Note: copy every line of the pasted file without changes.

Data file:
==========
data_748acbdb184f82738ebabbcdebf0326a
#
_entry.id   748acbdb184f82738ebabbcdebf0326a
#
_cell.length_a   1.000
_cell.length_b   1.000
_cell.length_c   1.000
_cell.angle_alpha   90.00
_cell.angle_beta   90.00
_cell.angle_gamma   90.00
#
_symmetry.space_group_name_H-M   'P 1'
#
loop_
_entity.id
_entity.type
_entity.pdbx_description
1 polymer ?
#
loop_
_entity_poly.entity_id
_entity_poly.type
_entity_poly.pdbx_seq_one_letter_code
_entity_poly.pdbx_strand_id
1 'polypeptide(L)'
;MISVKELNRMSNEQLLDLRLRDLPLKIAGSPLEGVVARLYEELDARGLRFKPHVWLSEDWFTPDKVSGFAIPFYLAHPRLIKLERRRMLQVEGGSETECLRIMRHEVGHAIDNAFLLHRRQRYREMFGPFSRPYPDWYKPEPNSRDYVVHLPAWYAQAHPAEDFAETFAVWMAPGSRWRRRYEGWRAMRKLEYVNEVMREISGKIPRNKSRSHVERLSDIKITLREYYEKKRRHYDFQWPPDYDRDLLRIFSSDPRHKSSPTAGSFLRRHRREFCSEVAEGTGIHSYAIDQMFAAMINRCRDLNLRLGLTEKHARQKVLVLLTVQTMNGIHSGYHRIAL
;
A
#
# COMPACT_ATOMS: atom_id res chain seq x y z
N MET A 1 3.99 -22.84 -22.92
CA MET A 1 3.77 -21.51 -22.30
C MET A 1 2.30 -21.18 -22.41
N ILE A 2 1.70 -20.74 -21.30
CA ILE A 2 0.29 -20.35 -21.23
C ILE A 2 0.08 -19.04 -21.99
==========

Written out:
data_748acbdb184f82738ebabbcdebf0326a
#
_entry.id   748acbdb184f82738ebabbcdebf0326a
#
_cell.length_a   1.000
_cell.length_b   1.000
_cell.length_c   1.000
_cell.angle_alpha   90.00
_cell.angle_beta   90.00
_cell.angle_gamma   90.00
#
_symmetry.space_group_name_H-M   'P 1'
#
loop_
_entity.id
_entity.type
_entity.pdbx_description
1 polymer ?
#
loop_
_entity_poly.entity_id
_entity_poly.type
_entity_poly.pdbx_seq_one_letter_code
_entity_poly.pdbx_strand_id
1 'polypeptide(L)'
;MISVKELNRMSNEQLLDLRLRDLPLKIAGSPLEGVVARLYEELDARGLRFKPHVWLSEDWFTPDKVSGFAIPFYLAHPRLIKLERRRMLQVEGGSETECLRIMRHEVGHAIDNAFLLHRRQRYREMFGPFSRPYPDWYKPEPNSRDYVVHLPAWYAQAHPAEDFAETFAVWMAPGSRWRRRYEGWRAMRKLEYVNEVMREISGKIPRNKSRSHVERLSDIKITLREYYEKKRRHYDFQWPPDYDRDLLRIFSSDPRHKSSPTAGSFLRRHRREFCSEVAEGTGIHSYAIDQMFAAMINRCRDLNLRLGLTEKHARQKVLVLLTVQTMNGIHSGYHRIAL
;
A
#
# COMPACT_ATOMS: atom_id res chain seq x y z
N MET A 1 3.99 -22.84 -22.92
CA MET A 1 3.77 -21.51 -22.30
C MET A 1 2.30 -21.18 -22.41
N ILE A 2 1.70 -20.74 -21.30
CA ILE A 2 0.29 -20.35 -21.23
C ILE A 2 0.08 -19.04 -21.99